The two components in VnegGoing  are the simply reflected component Vrefl  and the radiated component Vrad . While the simply reflected component is a simple reflection of incident wave and therefore has the same amplitude as the incident channel, the radiated component comes from inside the resonator and is under the resonator's control.

The graphs in Fig. 8 show the various wave components. Of particular note is Fig. 8b which shows in an expanded view the phasing between the simply reflected and radiated wave components. We see that these two components are phased exactly 180degrees out of phase, a phasing that allows them to cancel to the maximum extent possible. Study the captions for more details of these graphs.

← Vrefl (blue) and Vrad (red)

Fig. 8a. Shows the two components that make up the negative going wave. The simply reflected wave Vrefl  (blue) is a simple reflection of the incident wave and closely resembles the incident sinusoidal burst. See Fig. 5 for more on this.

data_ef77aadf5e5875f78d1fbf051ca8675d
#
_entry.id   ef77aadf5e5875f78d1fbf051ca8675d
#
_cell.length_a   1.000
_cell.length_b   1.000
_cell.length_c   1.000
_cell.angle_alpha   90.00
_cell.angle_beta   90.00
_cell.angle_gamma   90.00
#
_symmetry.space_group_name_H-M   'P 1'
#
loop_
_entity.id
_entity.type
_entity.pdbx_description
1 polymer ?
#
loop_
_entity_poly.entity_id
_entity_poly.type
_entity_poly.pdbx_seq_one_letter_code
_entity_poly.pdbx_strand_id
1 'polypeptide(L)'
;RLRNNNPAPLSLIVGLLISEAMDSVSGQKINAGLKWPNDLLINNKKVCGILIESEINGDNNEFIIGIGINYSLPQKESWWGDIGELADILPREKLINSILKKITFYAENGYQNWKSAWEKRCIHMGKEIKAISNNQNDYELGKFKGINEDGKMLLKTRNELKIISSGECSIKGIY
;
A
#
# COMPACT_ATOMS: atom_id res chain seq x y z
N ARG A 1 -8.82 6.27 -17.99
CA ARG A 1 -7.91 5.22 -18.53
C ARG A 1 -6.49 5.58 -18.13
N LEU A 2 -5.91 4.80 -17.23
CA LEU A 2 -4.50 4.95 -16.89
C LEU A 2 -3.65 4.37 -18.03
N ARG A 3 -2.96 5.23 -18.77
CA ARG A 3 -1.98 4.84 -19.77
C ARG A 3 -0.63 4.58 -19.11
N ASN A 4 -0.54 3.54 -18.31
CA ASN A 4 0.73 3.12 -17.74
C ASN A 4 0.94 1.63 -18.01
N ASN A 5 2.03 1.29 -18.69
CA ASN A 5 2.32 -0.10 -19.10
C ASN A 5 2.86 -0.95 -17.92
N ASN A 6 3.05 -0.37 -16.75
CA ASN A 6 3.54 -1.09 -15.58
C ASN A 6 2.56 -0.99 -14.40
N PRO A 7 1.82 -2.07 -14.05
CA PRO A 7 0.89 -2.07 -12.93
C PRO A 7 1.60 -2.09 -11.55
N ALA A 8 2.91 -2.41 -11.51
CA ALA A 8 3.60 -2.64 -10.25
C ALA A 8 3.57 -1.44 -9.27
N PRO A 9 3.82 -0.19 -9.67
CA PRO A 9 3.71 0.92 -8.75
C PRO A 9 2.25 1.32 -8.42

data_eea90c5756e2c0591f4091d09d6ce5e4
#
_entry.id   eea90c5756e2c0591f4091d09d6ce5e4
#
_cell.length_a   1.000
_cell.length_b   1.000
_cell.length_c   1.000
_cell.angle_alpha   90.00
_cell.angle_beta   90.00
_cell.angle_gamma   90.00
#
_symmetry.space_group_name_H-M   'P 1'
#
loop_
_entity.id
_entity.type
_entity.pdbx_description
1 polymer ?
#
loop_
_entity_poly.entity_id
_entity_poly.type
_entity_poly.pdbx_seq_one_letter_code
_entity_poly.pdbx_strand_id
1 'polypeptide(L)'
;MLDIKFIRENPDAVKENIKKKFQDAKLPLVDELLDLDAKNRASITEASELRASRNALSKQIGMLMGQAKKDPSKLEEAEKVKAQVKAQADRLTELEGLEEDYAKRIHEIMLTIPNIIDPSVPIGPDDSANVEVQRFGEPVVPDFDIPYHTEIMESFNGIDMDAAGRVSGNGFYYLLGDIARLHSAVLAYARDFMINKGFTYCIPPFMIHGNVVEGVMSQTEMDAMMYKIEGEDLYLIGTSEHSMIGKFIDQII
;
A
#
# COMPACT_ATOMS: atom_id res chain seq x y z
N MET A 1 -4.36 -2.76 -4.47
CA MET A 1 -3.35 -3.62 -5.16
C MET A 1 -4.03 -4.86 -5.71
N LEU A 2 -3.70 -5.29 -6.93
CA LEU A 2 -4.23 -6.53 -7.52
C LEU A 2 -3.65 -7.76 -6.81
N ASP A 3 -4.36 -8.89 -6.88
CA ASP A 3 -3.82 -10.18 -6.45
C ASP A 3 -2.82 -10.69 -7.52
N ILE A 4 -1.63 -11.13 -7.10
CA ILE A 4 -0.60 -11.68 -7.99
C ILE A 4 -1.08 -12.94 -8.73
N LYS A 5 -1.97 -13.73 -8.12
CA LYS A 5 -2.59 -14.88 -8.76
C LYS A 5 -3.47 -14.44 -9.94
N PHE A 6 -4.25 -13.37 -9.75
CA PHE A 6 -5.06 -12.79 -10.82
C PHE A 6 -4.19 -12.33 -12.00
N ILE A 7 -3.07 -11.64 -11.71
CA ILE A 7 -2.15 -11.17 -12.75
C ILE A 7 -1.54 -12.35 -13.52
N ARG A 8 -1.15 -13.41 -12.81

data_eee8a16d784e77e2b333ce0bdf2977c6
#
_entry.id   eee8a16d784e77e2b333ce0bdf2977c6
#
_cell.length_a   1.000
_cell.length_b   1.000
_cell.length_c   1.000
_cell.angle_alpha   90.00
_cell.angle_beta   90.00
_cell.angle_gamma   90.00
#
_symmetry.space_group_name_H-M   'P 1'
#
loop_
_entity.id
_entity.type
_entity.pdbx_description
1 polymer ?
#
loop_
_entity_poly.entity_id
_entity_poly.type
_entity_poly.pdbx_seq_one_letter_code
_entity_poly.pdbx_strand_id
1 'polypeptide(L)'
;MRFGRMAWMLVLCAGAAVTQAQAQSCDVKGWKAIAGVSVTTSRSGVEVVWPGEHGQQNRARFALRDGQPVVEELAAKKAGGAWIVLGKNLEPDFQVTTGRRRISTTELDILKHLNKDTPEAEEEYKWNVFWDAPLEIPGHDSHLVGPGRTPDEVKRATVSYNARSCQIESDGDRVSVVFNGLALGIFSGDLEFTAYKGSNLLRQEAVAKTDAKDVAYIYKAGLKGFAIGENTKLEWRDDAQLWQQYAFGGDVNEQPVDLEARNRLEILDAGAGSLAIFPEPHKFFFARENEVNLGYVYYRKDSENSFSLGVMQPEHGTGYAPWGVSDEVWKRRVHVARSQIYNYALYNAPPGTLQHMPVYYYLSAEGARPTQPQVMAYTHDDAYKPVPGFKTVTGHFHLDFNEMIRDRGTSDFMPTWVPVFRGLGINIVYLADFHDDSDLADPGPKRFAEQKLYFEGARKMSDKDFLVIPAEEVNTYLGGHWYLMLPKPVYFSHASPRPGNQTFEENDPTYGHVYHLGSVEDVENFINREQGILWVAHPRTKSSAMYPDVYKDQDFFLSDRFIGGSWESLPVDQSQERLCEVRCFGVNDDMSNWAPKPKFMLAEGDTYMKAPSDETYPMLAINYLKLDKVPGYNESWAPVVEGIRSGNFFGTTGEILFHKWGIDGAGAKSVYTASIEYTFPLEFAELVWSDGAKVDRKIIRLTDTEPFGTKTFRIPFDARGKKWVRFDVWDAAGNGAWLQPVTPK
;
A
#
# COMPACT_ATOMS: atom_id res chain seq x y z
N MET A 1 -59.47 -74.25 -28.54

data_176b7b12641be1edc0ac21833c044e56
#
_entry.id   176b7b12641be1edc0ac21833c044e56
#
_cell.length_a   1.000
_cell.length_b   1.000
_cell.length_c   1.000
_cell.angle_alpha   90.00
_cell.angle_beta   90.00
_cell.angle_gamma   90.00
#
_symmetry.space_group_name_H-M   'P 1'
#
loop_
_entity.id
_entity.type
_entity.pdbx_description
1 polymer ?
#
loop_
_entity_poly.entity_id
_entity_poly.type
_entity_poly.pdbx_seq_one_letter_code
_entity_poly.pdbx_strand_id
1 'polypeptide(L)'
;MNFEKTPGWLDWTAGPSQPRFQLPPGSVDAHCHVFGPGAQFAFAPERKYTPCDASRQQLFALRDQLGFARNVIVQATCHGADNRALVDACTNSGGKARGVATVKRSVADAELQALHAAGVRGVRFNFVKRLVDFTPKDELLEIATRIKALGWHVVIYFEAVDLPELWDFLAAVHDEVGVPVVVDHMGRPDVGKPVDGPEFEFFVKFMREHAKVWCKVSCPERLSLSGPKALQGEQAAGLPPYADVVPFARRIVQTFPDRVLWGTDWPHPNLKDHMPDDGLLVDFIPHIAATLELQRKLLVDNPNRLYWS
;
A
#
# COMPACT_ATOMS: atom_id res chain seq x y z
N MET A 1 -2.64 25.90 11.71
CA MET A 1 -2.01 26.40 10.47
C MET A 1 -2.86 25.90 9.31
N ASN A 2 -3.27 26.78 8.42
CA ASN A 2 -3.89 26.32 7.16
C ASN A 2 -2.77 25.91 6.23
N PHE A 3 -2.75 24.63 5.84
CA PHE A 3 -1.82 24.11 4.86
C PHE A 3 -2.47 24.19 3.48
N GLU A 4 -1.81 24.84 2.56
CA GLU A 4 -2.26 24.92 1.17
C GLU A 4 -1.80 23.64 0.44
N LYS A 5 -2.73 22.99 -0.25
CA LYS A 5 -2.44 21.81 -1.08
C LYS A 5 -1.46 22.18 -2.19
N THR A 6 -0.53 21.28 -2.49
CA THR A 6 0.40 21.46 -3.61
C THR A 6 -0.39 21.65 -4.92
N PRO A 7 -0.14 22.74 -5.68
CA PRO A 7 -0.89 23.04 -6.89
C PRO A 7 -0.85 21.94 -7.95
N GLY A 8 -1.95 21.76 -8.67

The radiated component (red) is proportional to the resonator oscillations (See Fig. 3a) so we see the expected build up of oscillations followed by the decay after the burst is turned off.

← Expanded view: Vrefl (blue) and Vrad (red)

Fig. 8b. An expanded view of Fig. 8a above.

The most striking feature of this graph is that the two sinusoids are perfectly out of phase. This allows the radiated component to cancel the simply reflected component to the maximum extent possible given the amplitudes of the two waves. In a sense this is one of the conditions for having the excitation right on resonance ... to minimize the negative going wave and thus maximize the power transfer to the resonator.